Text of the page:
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Equation of a plane (General and Point-Normal Form)

  1. Nov 1, 2008 #1
    Hey all,
    I'm trying to figure out an example from my Linear Algebra Book:

    The question is as follows:
    Find the equation of the plane passing through the points P1(1,2,-1), P2(2,3,1) and P3(3,-1,2)

    It goes on to say it must satisfy this system, which is fine:

    1 + 2b - c + d = 0
    2a + 3b + c + d = 0
    3a - b + 2c + d = 0

    Then it just says, "solving for this system gives [tex]a=\frac{9}{16}t, b=-\frac{1}{16}t, c= \frac{5}{16}t, d=t[/tex] "

    To solve this system, would one include the d's in the matrix or leave them out?
    What method would you recommend for solving this? (and then I can give it a shot)

    Thanks in advance!
     
  2. jcsd
  3. Nov 3, 2008 #2

    HallsofIvy

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    You forgot to mention that you are assuming the equation of the plane (or any plane) can be written ax+ by+ cz+ d= 0! I wondered where a, b, c, and d came from!

    Yes, of course you have to include d! You have to include all the variables. The equations you give are equivalent to
    2b- c+ d= -1
    2a+ 3b+ c+ d= 0
    3a- b+ 2c+ d= 0
    The augmented matrix for that system of equations is
    [tex]\left[\begin{array}{ccccc}0 & 2 & -1 & 1 & -1 \\ 2 & 3 & 1 & 1 & 0 \\ 3 & -1 & 1 & 1 & 0\end{array}\right][/tex]
     
    Last edited: Nov 3, 2008
  4. Nov 3, 2008 #3
    Am I correct in thinking the Gaussian elimination would be the best choice, or is there a more efficient way I'm missing?
     
  5. Nov 3, 2008 #4
    I recommend you instead use the point-normal form instead.

    To find the normal, you can take the cross product n = (p2-p1)X(p3-p2). Then the condition that the normal is perpendicular to vectors on the plane means that (x-c)*n = 0 for points x and c on the plane.

    Here is a diagram:
    http://img259.imageshack.us/img259/7929/pointnormalformpy3.png
     
  6. Nov 4, 2008 #5
    Awesome, Maze! But where does the 1/16 come from then?
     
  7. Nov 4, 2008 #6

    HallsofIvy

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    Have you tried
    1) Solving the system of equations?
    2) Reducing the matrix I gave you?
    3) Taking the cross product as Maze suggested?

    Doing any of those things will show you where the "1/16" came from. The point is that you have three equations in 4 unknown coefficients. You can solve for any three in terms of the other one. Here they chose to solve for a, b, c in terms of d and use d as the parametr.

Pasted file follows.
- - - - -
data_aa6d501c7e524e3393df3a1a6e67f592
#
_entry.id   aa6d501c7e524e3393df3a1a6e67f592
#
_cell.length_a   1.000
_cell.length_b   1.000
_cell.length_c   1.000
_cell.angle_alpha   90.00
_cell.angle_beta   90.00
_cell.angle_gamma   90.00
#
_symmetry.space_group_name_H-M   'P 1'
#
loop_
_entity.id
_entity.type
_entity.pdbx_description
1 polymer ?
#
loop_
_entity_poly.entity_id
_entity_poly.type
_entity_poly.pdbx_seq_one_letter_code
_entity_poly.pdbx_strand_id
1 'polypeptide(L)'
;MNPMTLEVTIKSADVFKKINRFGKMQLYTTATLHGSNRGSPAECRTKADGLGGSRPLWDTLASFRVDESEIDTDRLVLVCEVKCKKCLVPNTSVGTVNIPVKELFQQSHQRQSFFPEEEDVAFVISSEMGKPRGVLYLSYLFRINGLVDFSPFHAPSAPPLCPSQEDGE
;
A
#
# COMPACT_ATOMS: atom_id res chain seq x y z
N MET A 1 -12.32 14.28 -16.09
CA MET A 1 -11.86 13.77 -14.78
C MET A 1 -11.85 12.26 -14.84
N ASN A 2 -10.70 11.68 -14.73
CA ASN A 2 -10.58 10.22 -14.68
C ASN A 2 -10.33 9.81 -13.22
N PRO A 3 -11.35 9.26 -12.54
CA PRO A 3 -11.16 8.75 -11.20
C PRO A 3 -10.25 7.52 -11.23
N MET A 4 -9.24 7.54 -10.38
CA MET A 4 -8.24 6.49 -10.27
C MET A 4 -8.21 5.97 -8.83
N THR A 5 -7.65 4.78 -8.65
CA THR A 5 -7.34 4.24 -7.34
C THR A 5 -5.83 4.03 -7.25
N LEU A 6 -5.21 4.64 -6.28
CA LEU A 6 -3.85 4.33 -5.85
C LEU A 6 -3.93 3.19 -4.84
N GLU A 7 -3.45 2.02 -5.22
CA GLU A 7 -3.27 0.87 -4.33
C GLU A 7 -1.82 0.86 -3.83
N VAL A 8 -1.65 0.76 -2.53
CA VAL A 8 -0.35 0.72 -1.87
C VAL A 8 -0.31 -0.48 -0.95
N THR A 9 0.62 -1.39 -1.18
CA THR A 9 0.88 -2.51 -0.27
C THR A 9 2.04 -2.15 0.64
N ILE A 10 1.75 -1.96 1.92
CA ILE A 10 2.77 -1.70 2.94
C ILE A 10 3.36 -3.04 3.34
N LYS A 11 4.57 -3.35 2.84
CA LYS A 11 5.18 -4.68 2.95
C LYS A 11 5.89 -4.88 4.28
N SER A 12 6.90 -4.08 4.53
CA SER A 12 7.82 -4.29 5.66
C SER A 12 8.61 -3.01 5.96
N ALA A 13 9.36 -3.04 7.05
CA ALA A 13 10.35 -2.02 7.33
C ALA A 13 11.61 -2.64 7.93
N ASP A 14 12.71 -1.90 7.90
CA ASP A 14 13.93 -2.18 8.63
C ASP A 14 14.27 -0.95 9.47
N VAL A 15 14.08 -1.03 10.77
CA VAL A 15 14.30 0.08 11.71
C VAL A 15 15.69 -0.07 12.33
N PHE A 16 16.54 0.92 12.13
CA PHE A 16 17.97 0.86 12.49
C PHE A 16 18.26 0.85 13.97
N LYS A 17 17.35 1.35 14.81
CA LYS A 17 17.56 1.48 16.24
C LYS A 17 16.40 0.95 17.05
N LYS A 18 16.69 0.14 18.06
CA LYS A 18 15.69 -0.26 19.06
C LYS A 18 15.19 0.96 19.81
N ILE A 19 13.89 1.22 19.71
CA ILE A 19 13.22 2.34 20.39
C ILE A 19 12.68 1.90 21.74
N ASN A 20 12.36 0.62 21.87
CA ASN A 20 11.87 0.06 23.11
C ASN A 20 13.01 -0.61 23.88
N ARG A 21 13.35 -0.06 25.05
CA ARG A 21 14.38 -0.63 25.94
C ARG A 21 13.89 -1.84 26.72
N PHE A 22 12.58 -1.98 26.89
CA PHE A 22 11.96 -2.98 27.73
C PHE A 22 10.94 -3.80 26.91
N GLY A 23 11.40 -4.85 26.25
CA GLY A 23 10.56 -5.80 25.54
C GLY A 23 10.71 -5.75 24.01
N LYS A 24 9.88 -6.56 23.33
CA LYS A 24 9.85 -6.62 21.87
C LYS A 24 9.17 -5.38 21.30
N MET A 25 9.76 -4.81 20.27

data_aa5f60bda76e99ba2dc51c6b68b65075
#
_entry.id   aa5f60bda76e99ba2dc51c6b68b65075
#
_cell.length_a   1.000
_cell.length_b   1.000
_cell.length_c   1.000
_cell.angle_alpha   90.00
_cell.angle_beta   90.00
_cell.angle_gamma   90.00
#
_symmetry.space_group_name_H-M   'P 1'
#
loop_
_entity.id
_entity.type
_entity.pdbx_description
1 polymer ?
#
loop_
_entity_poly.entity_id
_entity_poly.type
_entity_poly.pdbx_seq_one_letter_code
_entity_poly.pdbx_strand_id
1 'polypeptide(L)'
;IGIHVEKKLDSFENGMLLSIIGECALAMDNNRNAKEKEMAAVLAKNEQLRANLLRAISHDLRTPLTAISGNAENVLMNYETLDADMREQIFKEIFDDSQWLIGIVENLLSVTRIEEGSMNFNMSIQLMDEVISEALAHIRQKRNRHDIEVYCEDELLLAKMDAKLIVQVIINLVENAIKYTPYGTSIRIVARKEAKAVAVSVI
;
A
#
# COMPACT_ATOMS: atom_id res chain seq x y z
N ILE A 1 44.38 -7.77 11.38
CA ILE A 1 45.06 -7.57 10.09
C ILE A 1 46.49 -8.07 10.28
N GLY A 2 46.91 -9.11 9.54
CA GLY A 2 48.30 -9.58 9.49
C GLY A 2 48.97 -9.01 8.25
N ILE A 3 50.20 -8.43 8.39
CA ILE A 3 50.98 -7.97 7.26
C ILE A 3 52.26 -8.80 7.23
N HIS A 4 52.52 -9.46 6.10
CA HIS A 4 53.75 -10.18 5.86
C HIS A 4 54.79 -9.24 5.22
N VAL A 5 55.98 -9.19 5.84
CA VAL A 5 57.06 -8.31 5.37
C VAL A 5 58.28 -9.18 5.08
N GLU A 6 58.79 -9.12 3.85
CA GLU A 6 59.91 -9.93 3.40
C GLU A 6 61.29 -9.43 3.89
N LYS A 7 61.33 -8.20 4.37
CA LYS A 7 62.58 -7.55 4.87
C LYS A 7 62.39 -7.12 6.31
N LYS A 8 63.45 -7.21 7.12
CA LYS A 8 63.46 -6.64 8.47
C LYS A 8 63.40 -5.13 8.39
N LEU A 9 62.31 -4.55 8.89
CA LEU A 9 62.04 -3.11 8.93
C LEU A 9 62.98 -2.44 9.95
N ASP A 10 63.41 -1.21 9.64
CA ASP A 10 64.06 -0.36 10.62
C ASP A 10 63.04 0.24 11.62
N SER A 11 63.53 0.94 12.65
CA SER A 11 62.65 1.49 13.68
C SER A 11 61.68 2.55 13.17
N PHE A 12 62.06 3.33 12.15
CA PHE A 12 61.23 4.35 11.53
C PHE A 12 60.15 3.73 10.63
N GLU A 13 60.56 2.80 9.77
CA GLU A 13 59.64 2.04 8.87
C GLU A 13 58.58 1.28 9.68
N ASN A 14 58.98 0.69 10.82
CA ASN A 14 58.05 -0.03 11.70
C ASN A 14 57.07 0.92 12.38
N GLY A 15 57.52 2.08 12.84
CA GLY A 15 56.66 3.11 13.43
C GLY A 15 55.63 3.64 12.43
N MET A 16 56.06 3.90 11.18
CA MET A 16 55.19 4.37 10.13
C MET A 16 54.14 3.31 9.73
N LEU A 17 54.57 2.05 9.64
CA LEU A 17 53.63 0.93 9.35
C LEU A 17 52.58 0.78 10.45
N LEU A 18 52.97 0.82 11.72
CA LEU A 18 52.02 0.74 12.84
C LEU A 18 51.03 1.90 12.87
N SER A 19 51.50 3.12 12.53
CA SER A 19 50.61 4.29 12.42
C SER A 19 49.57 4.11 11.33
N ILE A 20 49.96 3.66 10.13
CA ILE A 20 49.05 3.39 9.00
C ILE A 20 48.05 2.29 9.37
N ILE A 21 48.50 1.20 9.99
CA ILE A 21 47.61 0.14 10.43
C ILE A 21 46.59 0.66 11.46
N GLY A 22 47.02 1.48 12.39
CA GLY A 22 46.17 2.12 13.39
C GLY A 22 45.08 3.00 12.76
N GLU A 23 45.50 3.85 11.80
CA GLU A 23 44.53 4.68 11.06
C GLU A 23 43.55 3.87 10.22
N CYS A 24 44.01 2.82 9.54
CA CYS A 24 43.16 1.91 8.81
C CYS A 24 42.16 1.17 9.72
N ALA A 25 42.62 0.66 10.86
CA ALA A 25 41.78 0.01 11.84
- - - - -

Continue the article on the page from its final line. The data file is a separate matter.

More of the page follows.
Actually, it doesn't matter. If you define s to be "t/16", then, a= 9s, b= -s, c= 5s and d= 16s.
     
  8. Nov 4, 2008 #7
    Yes! Doing the cross product I obtained (9,1,-5), lacking the denominator I need.
     
  9. Nov 4, 2008 #8
    Hmm. heres what i get
    p1=(1,2,1), p2=(2,3,1), p3 = (3,-1,2)

    p2-p1=(1,1,0), p3-p2=(1,-4,1)

    n = (p2-p1)X(p3-p2) = i(1-0) + j(0-1) + k(-4-1) = (1,-1,-5)

    0 = n*(x-p1) = (1,-1,-5)*(x1-1, x2-2, x3-1) = x1-1-x2+2-5*x3+5
    0 = x1 - x2 - 5*x3 + 6

    This checks out with the 3 points, so it should be good.
     
  10. Nov 4, 2008 #9
    Hey Maze,
    sorry, I'm not following your last two steps.

    What I did is set it up as a 2x3 matrix and solved for the three components.
    I used the easy method of "crossing" out a column and then finding the three determinants.

    This gives me the three numbers from before, but not the 1/16th...
     
  11. Nov 4, 2008 #10
    Maybe it will be easier to help if you can post your work so far.
     
  12. Nov 4, 2008 #11
    Sure,

    I'm just using a trick from my linear algebra book:

    taking the cross product of a 2x3

    1 1 0
    1 -4 1

    The trick is, to get the x portion, cross out the first column and take the determinant. For the y, cross out the second column, for the z, cross out the third.

    The three determinants I get are 9, 1, -5
     
  13. Nov 4, 2008 #12
    Recheck the determinants,
    [tex]det(\begin{matrix}1 & 0 \\ -4 & 1\end{matrix}) = 1*1-(-4*0) = 1[/tex]
     
  14. Nov 4, 2008 #13
    Wait, sorry - I accidentally used your value. The first row should be 1 1 2.

    (P1 is 1,2, -1)

    Using that, I get the values I showed.
     
  15. Nov 4, 2008 #14
    Yeah ok with p1 = (1,2,-1) that looks good. So whats the problem then?
     
  16. Nov 4, 2008 #15
    Is there a problem with doing it my way, as I do not get the 1/16th still... or am I forgetting something?
     
  17. Nov 4, 2008 #16
    Oh, i see. Just recall

    ax + by + c = 0

    is the same as

    ax/16 + bx/16 + c/16 = 0
     
  18. Nov 4, 2008 #17
    I'm confused...

    when I wrote the solutions with 1/16th in my first post - that came from an unsolved answer in the book. I do not know how its obtained solving for my determinants,etc.
     
  19. Nov 4, 2008 #18
    You got the normal by cross product: n = (9,1,-5)

    Now since the normal is perpendicular to any vector parallel to the plane, and since (x-p1) is parallel to the plane if x is on the plane, we have

    0 = n*(x-p1)

    0 = (9,1,-5)*((x1,x2,x3)-(1,2,-1)) = (9,1,-5)*(x1-1,x2-2,x3+1)
    0 = 9*x1 - 9 + x2 - 2 - 5*x3 - 5
    0 = 9*x1 + x2 - 5*x3 - 16

    So there you go, thats the equation for the plane. You could divide the whole thing by 16 to get the results the book talks about.
     
  20. Nov 10, 2008 #19
    Thanks again, maze.

    If all 3 points are on the plane, what makes you choose (x-p1) ?
     
  21. Nov 10, 2008 #20
    You could choose any point on there. Give it a try for p3 and see what happens!
     
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